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Brain Structure and Function

, Volume 220, Issue 1, pp 469–477 | Cite as

Higher volume of ventral striatum and right prefrontal cortex in pathological gambling

  • Saskia Koehler
  • Eva Hasselmann
  • Torsten Wüstenberg
  • Andreas Heinz
  • Nina Romanczuk-Seiferth
Original Article

Abstract

Functional neuroimaging studies have implicated an involvement of the prefrontal cortex and mesolimbic reward system (i.e., ventral striatum) in pathological gambling (PG). However, there is a lack of studies focusing on structural changes in frontostriatal brain regions in adult subjects with PG. In order to study differences in local grey matter volume, 20 male subjects with PG and 21 matched controls underwent structural magnetic resonance imaging. Structural brain data were analysed via voxel-based morphometry with a focus on prefrontal areas and ventral striatum. By comparing grey matter volumes in brain regions highly relevant for brain functional changes in PG, the present study found a higher volume in right ventral striatum and right prefrontal cortex by means of voxel-wise morphometry in PG subjects as compared to controls. Our findings demonstrate local grey matter changes in brain areas that have previously been associated with functional changes in PG. Hypertrophy in the prefrontal cortex might be an adaptation at least partly induced by the higher grey matter volume in the ventral striatum and may help to increase cognitive control over gambling impulses. Future research should explore the relationship between functional and structural alterations as well as the course of changes in PG.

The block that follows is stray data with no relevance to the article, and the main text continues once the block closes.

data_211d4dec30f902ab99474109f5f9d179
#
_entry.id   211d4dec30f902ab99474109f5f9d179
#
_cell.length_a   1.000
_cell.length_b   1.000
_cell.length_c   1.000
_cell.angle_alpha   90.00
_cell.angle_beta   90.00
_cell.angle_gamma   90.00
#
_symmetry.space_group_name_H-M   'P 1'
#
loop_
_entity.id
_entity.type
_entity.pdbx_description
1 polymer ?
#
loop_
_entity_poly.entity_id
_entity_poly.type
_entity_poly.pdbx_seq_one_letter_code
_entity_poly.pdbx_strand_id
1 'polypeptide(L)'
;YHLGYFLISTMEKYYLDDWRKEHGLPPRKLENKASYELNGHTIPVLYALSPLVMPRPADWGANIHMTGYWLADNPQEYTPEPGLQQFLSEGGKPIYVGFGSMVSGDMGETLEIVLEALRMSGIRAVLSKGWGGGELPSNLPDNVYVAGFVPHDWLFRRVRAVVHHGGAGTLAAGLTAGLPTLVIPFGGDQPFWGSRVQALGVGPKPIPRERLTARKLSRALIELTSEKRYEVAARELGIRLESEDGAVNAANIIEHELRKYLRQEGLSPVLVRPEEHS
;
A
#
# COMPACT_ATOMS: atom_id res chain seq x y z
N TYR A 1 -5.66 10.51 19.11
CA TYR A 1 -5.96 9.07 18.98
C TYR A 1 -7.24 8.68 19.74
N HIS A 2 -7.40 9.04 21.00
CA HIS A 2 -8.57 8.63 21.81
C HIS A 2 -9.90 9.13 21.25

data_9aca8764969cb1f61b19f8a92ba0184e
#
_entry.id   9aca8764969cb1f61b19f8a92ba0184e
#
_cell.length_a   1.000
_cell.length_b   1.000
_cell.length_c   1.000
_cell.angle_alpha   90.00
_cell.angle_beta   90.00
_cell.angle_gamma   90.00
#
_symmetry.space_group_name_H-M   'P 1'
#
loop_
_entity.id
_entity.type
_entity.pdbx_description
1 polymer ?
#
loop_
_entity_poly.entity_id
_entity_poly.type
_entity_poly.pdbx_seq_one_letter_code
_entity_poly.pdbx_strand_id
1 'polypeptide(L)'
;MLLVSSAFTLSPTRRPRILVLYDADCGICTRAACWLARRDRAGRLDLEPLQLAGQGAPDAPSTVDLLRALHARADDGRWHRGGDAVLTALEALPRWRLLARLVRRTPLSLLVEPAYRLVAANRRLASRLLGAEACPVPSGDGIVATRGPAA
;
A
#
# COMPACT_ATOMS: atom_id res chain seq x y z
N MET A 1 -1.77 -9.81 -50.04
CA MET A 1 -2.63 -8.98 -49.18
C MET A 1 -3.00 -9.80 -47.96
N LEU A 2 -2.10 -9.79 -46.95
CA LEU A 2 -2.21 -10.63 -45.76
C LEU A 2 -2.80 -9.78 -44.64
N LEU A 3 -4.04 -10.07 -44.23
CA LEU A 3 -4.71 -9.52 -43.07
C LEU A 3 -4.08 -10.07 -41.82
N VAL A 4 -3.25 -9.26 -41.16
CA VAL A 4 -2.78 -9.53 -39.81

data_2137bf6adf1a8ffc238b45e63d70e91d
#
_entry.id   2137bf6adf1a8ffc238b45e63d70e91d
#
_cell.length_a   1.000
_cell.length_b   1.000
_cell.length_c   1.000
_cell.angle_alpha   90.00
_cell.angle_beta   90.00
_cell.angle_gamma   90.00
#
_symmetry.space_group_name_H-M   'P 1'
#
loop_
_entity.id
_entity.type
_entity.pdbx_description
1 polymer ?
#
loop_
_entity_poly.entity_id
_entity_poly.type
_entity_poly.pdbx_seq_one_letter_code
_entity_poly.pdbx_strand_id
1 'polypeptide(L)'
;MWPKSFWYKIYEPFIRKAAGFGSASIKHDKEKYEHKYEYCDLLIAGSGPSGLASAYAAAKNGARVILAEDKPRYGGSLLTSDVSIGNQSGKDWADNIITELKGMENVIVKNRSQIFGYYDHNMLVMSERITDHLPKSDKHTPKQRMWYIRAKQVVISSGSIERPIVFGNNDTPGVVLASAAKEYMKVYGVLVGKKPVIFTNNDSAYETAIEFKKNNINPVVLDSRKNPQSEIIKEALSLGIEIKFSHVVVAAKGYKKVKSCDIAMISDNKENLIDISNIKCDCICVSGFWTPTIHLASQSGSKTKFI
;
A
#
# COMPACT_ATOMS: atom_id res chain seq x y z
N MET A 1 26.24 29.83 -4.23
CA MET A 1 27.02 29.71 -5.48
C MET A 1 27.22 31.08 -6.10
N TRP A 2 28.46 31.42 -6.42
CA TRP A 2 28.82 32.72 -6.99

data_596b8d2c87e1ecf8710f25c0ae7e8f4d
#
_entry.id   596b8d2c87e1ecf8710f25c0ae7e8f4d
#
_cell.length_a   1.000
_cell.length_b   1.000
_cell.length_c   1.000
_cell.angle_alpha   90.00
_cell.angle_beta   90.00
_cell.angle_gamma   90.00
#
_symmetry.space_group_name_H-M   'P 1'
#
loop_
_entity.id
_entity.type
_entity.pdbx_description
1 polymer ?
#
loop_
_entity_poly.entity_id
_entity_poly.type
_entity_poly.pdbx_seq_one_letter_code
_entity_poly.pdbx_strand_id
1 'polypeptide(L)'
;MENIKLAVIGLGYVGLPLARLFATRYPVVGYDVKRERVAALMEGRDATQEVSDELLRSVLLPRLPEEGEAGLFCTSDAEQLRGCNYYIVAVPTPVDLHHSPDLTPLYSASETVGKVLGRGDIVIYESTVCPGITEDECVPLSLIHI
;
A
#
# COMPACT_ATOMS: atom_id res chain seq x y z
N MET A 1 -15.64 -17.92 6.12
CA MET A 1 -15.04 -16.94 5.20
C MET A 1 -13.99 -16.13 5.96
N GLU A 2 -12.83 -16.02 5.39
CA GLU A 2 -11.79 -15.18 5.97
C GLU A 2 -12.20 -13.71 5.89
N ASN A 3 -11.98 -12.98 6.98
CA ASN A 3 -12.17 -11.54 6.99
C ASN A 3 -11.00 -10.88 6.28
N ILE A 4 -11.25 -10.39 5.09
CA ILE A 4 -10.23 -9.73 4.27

Keywords

fMRI Gambling Striatum Behavioural addiction Reward system Voxel-based morphometry 

Notes

Acknowledgments

We thank all subjects for participation. The study was funded by “Senatsverwaltung für Gesundheit, Umwelt und Verbraucherschutz, Berlin” and Deutsche Forschungsgemeinschaft (DFG), graduate school 86 “Berlin School of Mind and Brain” (S.K.).

Conflict of interest

Professor Heinz has received research funding from the German Research Foundation (Deutsche Forschungsgemeinschaft; HE 2597/4-3; 7-3; 13-1;14-1;15-1; Excellence Cluster Exc 257 & STE 1430/2-1) and the German Federal Ministry of Education and Research (01GQ0411; 01QG87164; NGFN Plus 01 GS 08152 and 01 GS 08 159). He received unrestricted research grants from Eli Lilly & Company, Janssen-Cilag, and Bristol-Myers Squibb. All other authors declare no conflict of interest.

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Copyright information

© Springer-Verlag Berlin Heidelberg 2013

Authors and Affiliations

  • Saskia Koehler
    • 1
    • 2
    • 3
  • Eva Hasselmann
    • 1
  • Torsten Wüstenberg
    • 1
  • Andreas Heinz
    • 1
    • 2
  • Nina Romanczuk-Seiferth
    • 1
  1. 1.Department of Psychiatry and PsychotherapyCharité-Universitätsmedizin BerlinBerlinGermany
  2. 2.Berlin School of Mind and Brain and The Mind-Brain Institute, Humboldt-Universität zu BerlinBerlinGermany
  3. 3.Department of PsychologyHumboldt-Universität zu BerlinBerlinGermany

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